3633 W. Camelback Rd., Phoenix
Chef-owner Esther Mbaikambey delivered a lightening bolt to the West Valley last November when she opened her authentic Afro-Caribbean eatery named after a traditional African sticky dough made from starchy cassava-root flour. The outwardly nondescript joint celebrates the vibrant cuisine of her native Nigeria and Jamaica between its mango-hued walls. As for the food, Mbaikambey’s got your goat, mon, and it’s so delicious you’ll wonder why Americans don’t eat more of it. Try goat bundled in cassava leaves stuffed with beef, dried smoked fish and peanuts. Yassa chicken may come from Senegal, but it is international comfort food when marinated and deep fried, set atop sautéed onions, bell peppers and rice, and served with a side of black eyed peas. You won’t be able to stop spooning up dumpling soup – bobbing with carrots, onions, tomatoes, corn and plump dumplings – until every last drop of beef and chicken broth is gone. For a sweet finish, the sugar pie hits the spot, or try the pof-pofs – dense, deep-fried flour dumplings rich with sugar and butter.
Pssst. Have we got some tasty news for you. Here’s the skinny on some super-secret menus at our super Valley restaurants.
668 N. 44th St.
(Cofco Chinese Cultural Center), Phoenix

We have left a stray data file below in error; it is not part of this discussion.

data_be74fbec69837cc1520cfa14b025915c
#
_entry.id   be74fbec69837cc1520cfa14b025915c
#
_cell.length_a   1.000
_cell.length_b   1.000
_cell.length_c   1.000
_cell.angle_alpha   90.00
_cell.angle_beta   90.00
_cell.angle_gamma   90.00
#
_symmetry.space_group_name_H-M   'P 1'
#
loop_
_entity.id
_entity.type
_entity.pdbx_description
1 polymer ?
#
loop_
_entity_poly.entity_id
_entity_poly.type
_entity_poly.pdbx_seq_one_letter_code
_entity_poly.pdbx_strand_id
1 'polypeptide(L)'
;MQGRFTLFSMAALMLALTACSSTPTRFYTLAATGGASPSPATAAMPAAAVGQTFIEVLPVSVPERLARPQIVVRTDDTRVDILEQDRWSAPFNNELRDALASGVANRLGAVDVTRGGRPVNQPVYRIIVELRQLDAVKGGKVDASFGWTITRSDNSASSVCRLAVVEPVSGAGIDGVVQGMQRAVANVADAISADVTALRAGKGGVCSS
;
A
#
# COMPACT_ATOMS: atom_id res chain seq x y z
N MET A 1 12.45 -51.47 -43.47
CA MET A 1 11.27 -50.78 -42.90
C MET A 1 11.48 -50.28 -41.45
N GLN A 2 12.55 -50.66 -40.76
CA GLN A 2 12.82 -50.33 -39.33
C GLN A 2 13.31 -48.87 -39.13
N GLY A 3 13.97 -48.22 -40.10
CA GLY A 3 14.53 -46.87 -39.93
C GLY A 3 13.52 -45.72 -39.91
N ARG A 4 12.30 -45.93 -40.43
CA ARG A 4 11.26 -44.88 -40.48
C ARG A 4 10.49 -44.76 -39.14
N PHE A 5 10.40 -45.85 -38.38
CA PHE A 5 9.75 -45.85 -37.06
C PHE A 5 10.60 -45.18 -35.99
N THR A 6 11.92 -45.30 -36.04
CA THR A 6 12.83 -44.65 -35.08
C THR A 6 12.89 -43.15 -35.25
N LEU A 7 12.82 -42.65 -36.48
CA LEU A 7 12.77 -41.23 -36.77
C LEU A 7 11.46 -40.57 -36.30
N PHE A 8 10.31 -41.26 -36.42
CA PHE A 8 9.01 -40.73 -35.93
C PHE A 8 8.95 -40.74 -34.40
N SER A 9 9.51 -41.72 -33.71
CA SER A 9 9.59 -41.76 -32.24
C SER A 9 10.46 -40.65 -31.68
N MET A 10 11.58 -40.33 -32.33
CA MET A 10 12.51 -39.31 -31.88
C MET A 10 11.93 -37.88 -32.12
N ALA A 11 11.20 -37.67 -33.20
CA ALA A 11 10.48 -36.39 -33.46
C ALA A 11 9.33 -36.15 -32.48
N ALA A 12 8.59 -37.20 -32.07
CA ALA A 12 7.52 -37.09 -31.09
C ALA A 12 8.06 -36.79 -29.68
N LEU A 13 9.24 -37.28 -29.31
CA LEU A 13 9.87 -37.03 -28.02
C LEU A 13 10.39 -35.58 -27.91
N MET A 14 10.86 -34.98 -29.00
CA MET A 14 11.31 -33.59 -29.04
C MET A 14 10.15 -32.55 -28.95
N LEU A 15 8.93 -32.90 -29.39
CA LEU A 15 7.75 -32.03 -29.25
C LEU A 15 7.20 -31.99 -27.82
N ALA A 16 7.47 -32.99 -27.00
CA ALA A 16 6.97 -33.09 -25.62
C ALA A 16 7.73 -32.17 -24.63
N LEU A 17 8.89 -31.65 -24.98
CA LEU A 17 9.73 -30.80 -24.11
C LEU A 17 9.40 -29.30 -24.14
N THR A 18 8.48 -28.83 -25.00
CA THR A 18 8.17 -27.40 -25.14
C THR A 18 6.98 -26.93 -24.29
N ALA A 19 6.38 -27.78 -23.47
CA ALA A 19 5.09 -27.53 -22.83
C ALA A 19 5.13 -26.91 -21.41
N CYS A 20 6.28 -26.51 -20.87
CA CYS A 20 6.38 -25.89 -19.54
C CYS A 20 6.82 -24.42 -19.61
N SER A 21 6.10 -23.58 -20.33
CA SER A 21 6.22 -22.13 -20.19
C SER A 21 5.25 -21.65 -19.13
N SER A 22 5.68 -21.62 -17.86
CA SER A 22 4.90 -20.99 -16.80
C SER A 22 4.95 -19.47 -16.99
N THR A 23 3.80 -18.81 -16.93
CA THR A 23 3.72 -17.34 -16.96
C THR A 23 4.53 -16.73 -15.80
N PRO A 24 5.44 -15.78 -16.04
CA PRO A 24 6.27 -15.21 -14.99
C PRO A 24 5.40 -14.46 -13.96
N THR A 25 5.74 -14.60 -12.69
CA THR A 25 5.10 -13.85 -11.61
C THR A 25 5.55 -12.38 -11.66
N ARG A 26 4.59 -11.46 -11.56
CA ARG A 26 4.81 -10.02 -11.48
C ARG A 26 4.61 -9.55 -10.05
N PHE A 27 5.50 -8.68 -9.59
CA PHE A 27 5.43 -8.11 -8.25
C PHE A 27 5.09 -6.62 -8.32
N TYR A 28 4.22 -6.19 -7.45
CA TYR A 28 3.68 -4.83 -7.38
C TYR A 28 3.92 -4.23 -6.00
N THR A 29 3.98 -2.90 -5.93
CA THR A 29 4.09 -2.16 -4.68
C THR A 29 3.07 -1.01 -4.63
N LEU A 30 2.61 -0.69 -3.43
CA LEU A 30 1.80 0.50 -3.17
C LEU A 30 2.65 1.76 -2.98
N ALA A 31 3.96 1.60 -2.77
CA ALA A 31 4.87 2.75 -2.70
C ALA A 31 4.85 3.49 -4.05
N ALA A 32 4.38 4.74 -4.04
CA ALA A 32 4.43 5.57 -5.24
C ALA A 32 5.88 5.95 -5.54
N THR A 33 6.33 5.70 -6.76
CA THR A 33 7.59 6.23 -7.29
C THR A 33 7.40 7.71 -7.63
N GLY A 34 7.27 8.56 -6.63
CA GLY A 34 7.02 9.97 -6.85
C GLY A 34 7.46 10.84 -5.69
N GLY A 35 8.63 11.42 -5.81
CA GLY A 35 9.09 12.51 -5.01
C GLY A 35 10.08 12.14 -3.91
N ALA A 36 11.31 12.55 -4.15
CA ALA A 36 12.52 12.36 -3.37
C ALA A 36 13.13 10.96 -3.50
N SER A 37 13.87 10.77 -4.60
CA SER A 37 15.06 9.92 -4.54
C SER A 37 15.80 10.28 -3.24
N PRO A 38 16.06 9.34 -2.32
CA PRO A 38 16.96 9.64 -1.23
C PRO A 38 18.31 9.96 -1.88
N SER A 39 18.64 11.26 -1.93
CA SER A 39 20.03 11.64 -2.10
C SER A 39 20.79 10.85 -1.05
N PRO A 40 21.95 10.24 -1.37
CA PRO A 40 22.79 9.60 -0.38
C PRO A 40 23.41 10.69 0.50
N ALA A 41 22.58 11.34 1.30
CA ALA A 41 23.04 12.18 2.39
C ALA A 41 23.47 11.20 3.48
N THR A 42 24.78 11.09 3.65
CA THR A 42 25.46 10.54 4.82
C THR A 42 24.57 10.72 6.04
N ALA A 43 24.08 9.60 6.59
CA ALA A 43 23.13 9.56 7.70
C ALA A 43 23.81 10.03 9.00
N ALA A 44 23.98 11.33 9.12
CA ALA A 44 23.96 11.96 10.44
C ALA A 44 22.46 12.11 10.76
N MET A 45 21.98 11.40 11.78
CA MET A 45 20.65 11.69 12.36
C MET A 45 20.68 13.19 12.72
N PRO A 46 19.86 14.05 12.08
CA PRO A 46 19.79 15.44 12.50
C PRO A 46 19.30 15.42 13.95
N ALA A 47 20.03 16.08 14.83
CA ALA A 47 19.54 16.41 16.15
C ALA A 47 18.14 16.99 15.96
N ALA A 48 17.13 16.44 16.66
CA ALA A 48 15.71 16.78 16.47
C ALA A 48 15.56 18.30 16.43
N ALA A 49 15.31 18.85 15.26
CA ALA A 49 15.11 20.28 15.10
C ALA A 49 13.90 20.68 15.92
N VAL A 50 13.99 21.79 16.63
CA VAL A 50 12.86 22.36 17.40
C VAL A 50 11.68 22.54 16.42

You’re not crazy. The people at other tables around you are eating more interesting dishes than your Kung Pao chicken. That’s because they’ve got the inside scoop on a more interesting menu, one that’s reserved for diners who appreciate authentic Szechwan specialties instead of Americanized Chinese foods. To be clear, the gringo-ized sweet and sour shrimp served at this colorful, boisterous eatery near Sky Harbor Airport is first-rate. But if you beckon your waiter over and whisper “menu 2,” you’ll be rewarded with delights like pig ear, fuqi feipian (deeply spiced beef offal), slippery stir-fried pig intestine with pickled chile, earthy tea-tree mushrooms burbling fragrantly in a hot pot, or a plate of mixed mountain vegetables spiked with jalapeño. The menu is in Chinese with vague English translation, and most of the staff doesn’t grasp enough English to help explain, so just trust. Not all menu 2 dishes are offbeat; some treasures include tea-smoked duck, dim sum, impossibly moist twice-cooked pork, and a mix of fresh seafoods atop sizzling rice cake.
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